When we conjure up mental images of leaders we often think of those who are in front of a crowd. Demanding to be heard. Like Martin Luther King, Jr and his inspirational I have a Dream speech. Or Steve Jobs and his iconic Apple Inc. product launches.
But what about the quiet leader? Is that an oxymoron, or can the words quiet and leader, in fact, occupy the same space? I think they can. But, what does it mean to be a leader who is quiet? And what’s to gain?
This is a question I pondered recently when I found myself defining leadership using the word quiet. My friends at the e.MILE People Development Magazine have an ongoing collaboration called The ABC of Leadership, where contributors are asked to describe leadership using all twenty-six letters in the alphabet. [You can find it here.] I used the letter Q and offered this:
Quiet: An effective leader removes all distractions, both physical and emotional, in order to listen to others and themself. Doing so enables clarity, inspiration, and motivation.
I think I had quiet on the mind because at the time I was wanting space, some room to think and ponder. To plan. To create. My leadership job was hectic, full of people needing things around every physical and virtual corner. It was, in a word, loud. I wanted nothing more than to shout “shh, I’m trying to lead.”
Of course, I didn’t. Because that would have been rude and maybe a little confusing…
But, why was my desire for solitude so strong? Before you answer that and box me into a corner, let me explain that I don’t fancy myself an introvert. But, I wouldn’t blame you for thinking that because I know that many of us associate introversion with the desire for quiet time. And rightfully so. It is generally accepted that introverts seek out and greatly value their quiet time. (I know because I asked a few). But, why?
Well, in my experience, your classic introvert has a very rich internal life, one they happily lean into when things are quiet. They take super advantage of that time to think, create, strategize, dream.
I call this super secret skill “shh time”, though it isn’t such a secret to our introverted friends. They know all about it. They get it.
In my opinion, the best leaders take advantage of “shh time” regardless of their intra-or extro-verted preferences. Let’s face it, leaders can’t be out in front one hundred percent of the time. Those who are may not be the most effective at leading. And, also, they may be a little exhausted.
What do leaders get from a little “shh time”? When we can eliminate the physical and emotional distractions it allows us to do two things:
1. Tune In to Ourselves
How? Make purposeful time in your day for inward reflection. Close your door. Block your calendar. Walk your dog. Take a long drive in your car. Whatever works for you, just shut things off and out and see what happens. You may achieve a little self-awareness and understanding and discover some previously undiscovered insights. Most of all, you may experience that unfamiliar, yet oh so sweet, feeling of calm.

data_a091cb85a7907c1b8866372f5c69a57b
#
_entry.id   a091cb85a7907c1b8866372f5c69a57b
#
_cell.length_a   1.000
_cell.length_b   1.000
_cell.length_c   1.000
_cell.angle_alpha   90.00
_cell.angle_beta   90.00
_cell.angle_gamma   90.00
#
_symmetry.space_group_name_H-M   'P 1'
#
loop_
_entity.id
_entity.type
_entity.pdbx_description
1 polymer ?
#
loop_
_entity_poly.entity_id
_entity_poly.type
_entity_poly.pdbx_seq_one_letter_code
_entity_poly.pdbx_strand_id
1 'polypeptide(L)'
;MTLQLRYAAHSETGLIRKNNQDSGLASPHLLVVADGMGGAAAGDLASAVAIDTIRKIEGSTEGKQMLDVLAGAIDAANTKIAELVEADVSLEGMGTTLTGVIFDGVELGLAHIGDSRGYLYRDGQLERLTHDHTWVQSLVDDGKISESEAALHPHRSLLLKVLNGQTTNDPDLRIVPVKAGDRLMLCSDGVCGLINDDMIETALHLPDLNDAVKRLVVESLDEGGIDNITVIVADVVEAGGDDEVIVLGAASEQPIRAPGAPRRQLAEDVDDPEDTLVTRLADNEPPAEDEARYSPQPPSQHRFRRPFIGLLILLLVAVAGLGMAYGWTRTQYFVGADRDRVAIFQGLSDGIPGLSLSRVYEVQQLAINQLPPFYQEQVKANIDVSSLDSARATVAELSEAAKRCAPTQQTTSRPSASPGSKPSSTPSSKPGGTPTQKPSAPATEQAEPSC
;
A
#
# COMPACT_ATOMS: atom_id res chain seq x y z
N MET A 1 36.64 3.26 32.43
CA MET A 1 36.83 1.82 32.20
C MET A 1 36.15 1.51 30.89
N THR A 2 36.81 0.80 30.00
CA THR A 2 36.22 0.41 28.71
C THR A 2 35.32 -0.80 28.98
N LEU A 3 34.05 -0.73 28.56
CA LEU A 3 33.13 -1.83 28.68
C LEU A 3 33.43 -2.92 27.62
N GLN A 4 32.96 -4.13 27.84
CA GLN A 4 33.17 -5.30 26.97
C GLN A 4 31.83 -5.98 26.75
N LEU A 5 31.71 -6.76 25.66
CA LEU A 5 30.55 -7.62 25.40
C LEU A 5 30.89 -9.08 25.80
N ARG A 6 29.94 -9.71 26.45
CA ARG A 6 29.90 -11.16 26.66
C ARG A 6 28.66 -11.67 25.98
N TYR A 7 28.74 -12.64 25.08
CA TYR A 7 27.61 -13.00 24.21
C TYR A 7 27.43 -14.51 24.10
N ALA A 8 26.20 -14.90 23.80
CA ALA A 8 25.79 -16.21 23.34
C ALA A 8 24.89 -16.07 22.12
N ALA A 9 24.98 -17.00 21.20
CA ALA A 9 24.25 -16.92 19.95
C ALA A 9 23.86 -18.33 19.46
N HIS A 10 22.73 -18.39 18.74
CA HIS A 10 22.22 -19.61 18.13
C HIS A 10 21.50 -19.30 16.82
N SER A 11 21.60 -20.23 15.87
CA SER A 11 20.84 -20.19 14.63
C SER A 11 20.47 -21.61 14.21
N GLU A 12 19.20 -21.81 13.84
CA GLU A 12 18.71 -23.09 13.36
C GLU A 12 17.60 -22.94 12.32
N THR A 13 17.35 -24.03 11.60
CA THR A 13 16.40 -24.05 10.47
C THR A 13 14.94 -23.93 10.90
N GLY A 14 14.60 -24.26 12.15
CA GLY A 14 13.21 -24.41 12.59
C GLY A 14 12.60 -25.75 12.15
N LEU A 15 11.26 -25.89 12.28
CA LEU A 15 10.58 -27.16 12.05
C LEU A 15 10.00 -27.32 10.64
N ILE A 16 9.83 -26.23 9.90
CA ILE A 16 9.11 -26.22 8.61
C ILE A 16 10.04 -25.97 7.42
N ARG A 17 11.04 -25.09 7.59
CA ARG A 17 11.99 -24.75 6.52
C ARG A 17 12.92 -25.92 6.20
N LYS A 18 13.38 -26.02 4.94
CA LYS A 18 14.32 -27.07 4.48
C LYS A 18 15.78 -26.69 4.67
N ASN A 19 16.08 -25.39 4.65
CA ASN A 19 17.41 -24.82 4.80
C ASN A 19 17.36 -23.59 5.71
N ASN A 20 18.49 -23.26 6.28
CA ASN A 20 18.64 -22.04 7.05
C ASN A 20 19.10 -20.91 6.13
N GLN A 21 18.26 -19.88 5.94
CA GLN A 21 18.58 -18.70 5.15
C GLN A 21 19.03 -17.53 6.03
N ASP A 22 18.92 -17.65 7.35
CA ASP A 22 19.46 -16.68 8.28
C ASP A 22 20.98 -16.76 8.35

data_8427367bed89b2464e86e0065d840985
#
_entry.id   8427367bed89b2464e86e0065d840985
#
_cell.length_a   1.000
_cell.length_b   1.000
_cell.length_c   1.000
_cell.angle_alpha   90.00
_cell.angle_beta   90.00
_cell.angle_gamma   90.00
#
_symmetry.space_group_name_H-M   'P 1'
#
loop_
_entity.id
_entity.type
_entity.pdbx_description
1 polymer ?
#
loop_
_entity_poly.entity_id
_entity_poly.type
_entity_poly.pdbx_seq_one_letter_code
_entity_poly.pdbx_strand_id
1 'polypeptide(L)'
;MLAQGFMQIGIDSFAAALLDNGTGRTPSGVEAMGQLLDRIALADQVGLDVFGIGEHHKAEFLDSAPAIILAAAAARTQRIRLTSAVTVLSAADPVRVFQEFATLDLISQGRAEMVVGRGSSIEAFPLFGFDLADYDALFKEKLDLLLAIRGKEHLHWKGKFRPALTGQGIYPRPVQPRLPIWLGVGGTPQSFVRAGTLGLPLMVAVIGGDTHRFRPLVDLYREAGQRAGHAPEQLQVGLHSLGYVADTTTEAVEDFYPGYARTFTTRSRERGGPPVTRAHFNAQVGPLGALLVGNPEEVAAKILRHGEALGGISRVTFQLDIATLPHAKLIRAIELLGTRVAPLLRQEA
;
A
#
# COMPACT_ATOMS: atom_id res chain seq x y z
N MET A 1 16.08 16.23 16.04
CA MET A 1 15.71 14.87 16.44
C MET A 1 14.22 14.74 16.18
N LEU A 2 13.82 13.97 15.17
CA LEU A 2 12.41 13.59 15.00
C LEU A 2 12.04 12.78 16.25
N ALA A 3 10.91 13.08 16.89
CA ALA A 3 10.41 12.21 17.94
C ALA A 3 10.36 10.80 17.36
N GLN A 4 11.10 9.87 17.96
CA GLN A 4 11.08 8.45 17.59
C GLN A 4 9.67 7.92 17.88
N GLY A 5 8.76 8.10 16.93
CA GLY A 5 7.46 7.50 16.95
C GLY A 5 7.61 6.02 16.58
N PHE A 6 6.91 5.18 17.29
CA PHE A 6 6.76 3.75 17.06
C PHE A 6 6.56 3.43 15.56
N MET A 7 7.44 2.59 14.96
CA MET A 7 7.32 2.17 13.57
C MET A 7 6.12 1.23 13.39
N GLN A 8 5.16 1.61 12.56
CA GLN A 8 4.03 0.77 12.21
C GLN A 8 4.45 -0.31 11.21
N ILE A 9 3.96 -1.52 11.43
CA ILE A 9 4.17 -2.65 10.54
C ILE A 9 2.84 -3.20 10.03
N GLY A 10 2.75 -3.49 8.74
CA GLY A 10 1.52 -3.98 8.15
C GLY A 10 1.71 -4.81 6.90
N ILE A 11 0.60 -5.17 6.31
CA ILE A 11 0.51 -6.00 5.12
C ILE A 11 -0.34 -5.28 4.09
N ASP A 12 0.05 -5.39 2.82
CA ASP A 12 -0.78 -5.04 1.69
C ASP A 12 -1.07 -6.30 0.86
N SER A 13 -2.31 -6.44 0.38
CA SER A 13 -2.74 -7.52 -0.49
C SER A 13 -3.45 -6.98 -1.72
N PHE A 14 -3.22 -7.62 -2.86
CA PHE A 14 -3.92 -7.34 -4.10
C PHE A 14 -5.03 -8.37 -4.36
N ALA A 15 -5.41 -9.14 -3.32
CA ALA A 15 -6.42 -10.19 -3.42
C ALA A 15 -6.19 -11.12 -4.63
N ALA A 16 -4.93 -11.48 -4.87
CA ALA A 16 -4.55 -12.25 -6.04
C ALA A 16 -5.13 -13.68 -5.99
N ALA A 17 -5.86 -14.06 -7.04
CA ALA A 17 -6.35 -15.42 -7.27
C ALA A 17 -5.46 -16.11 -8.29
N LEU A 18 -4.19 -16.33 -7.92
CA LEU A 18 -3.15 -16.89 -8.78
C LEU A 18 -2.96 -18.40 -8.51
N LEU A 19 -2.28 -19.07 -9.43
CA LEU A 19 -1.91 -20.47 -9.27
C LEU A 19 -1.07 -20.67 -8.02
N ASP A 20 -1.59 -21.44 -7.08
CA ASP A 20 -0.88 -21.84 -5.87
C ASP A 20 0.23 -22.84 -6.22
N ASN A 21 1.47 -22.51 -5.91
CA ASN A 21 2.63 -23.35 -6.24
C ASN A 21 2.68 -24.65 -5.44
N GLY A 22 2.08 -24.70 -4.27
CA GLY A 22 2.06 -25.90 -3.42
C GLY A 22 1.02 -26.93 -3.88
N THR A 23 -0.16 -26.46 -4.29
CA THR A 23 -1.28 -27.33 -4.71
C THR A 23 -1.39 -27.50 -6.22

Keep quiet and people will think you a philosopher.
~ Latin Proverb
In quiet places, reason abounds.
~ Adlai Stevenson
2. Tune In to Others
How? When having conversations with others, put down or silence your phone, turn off your computer, make eye contact. Really stop. Really look. And really listen.
Of course, that part isn’t always easy. Trust me, I know. The hard part is fending off that pesky thought-bubble that is quickly filling with questions and comments that must be shared at all costs! You can’t stop the bubble from forming; that’s involuntary. But you can pop it. That’s an active choice. So, pop that bubble and give others your heart and your undivided attention.
I’m exhausted from not talking.
– Sam Goldwyn
Being quiet with others can also be about absence. Meaning, by being silent it allows others the opportunity to explore and accelerate their own talents. Maybe they will trust their instincts and solve a problem or two all on their own.
No man will make a great leader who wants to do it all himself or get all the credit for doing it.
Even though we tend to remember great leaders like Martin Luther King, Jr. and Steve Jobs in times when they were out in front, we should try to picture them when they were behind the scenes being very very quiet. I’m just sure it was in those “shh times” when the true magic of their leadership happened.
When was the last time you led quietly? Try it. See what happens.